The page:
Adam Smith on Overconfidence

The over-weening conceit which the greater part of men have of their own abilities, is an ancient evil remarked by the philosophers and moralists of all ages. Their absurd presumption in their own good fortune, has been less taken notice of. It is, however, if possible, still more universal. There is no man living who, when in tolerable health and spirits, has not some share of it. The chance of gain is by every man more or less over-valued, and the chance of loss is by most men under-valued, and by scarce any man, who is in tolerable health and spirits, valued more than it is worth. …

The contempt of risk and the presumptuous hope of success, are in no period of life more active than at the age at which young people chuse their professions. How little the fear of misfortune is then capable of balancing the hope of good luck, appears still more evidently in the readiness of the common people to enlist as soldiers, or to go to sea, than in the eagerness of those of better fashion to enter into what are called the liberal professions.

Adam Smith, An Inquiry Into the Nature and Causes of the Wealth of Nations, Book I, Chapter 10, paragraphs 29 and 32.  (Hat tip to Econtalk.)

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  • Eric Falkenstein

    I think I remember reading that the overconfident are generally more positive, friendly, which obviously has benefits. Also, Trivers argues that self-deception is helpful to persuading others. We didn’t evolve to find truth, but to balance persuasion (of ourself and others) and truth.

  • Well, so much for joining that start-up …


  • eddie

    Well, then, hip hip hurray for overconfidence! If progress is made through risk-taking, i.e. if entrepreneurship is a primary source of positive externalities (as many Adam Smith devotees would assert), then a rational individual would encourage this particular bias in others.

    Telling someone there’s gold buried in your backyard just so they’ll dig up the soil for your landscaping project is of course exploitative. But an altruistic and rational individual will encourage overconfidence in others even if he has nothing to gain from it personally just for the positive externalities it generates for the rest of society. So is it ethical to promote overconfidence, to encourage behavior in everyone that is irrational for each individual but a net positive for everyone?

  • eddie

    Is it even possible to be rational about risk?

    Risk tolerance and risk seeking are preferences. Playing the lottery is neither less nor more rational than buying insurance. What behavioral economists are gleefully trying to point out to the neoclassicists is that people aren’t merely irrational in their risk preferences, they are ignorant and inconsistent. Ignorance: people are miserable at estimating risk. Inconsistency: people value not losing a marginal dollar more than they value gaining a marginal dollar (framing effect, loss aversion). Those seem to be the very things that Adam Smith is griping about here.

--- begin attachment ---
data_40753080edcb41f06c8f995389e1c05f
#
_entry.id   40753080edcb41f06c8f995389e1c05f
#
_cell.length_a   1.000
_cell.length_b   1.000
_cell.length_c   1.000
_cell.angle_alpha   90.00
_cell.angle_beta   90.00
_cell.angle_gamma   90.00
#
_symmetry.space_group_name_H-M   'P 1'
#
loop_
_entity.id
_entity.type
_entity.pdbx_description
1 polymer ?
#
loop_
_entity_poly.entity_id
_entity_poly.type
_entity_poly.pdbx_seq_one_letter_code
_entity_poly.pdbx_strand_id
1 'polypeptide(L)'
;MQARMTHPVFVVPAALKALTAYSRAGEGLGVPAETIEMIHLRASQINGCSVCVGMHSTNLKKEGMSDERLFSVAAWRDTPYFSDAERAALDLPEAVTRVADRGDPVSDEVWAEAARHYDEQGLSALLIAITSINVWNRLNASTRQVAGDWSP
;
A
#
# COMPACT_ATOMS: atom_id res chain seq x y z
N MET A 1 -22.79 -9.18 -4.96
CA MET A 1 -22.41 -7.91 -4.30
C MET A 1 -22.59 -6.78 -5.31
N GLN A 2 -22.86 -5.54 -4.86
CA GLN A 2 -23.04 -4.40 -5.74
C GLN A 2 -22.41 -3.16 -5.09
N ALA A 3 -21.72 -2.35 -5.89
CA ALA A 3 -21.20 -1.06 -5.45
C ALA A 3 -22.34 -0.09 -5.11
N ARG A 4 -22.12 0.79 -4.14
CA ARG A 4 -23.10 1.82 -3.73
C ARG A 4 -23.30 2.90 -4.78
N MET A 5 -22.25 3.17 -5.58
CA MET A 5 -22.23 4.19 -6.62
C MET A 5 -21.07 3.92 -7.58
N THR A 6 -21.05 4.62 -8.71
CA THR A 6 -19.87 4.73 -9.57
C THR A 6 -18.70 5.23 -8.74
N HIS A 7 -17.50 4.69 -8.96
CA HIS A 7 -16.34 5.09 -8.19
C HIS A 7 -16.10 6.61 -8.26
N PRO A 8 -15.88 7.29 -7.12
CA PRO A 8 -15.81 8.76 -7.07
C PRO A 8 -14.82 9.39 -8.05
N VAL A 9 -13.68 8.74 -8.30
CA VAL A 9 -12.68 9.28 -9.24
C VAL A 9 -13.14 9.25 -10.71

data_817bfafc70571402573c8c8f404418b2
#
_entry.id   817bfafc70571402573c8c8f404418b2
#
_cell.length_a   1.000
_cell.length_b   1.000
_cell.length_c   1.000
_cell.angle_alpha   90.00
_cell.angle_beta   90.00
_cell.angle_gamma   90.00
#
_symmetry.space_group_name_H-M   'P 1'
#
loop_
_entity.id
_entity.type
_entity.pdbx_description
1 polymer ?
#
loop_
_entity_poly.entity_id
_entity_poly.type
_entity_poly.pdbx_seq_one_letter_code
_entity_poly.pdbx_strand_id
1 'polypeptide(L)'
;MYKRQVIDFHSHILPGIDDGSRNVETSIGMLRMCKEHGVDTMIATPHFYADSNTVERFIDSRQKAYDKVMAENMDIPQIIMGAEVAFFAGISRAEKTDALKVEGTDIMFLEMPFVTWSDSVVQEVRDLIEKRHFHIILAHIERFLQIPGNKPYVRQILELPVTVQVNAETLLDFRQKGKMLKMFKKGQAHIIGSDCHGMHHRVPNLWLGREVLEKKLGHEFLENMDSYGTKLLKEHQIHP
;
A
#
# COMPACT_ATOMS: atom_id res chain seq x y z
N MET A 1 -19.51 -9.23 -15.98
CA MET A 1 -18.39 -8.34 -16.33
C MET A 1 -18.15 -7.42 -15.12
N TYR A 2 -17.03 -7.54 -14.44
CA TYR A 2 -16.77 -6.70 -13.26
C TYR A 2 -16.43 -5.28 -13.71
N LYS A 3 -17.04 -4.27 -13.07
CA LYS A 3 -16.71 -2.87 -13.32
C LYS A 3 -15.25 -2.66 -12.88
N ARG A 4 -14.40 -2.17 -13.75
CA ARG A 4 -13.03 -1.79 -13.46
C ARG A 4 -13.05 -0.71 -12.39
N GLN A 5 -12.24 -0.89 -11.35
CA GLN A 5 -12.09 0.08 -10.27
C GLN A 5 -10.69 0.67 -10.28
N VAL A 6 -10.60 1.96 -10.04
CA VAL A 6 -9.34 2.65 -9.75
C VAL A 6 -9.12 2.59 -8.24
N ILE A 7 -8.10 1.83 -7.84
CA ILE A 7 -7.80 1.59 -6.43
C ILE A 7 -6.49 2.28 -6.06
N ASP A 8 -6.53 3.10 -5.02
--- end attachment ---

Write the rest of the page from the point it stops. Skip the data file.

But so what? It might be a bias, but is there a response to risk that can be accurately described as unbiased? Isn’t any risk-related behavior – even one that accurately assesses risk and has consistent responses in equivalent circumstances – merely a preference? And if that’s the case, why would there be any merit or value in adopting more informed and consistent attitudes towards risk?

  • Risk tolerance isn’t at all the same thing as overconfidence; a risk tolerant but not overconfident person would be more willing to take chances on other people’s abilities, for example.

    Anything that induces more of something that we have too little of is good in that sense, but overconfidence is not very well targeted toward producing more innovation; Smith mentioned going to war and going to sea as two big effects of career overconfidence, and neither of those are obviously big innovation drivers.

  • If one is overconfident in his abilities to work with other people, to shape other’s behaviour, then he will be more willing to take chances on other’s abilities. Thus overconfidence builds trusting relationships, which facilitate innovation.

  • Keith Elis

    The successful salesman problem:

    A successful salesman has calculated that, on average over his career, for every 10 widget owners he speaks with he makes 1 sale. In order to speak with 10 widget owners he must speak to 100 people. In order to speak with 100 people he must make 1000 telephone calls.

    The 1 in 1000 odds of any one telephone call resulting in a sale are very slim. What makes him pick up the phone at all? Any one call seems irrational to me. There must be biases at work in the salesman’s decision to dial the phone, not just overconfidence in his own abilities, but a veritable cornucopia of irrationality: the gambler’s fallacy, control illusions, outcome bias, and so on.

    Is the successful salesman problem a cognitive bias paradox? Can one successful salesman’s thousands of small irrational decisions sum to a rational strategy?

  • TGGP

    Keith Elis, you have to calculate the cost of the calls and the benefit of the sale. If each sale is worth a lot and each call is essentially cost-less (which e-mail spam is) it could be perfectly rational.

  • Matias Forss

    I think eddie is right in seeing preferences in risk seeking and I don’t find this citation of Adam Smith very insigthful. A lot of these soldiers and seamen would have been second or third sons of the large families of the time, who would not have inherited land or their father’s profession. Sons from the small families of our time (in Europe & US) do not seek risk in the same scale.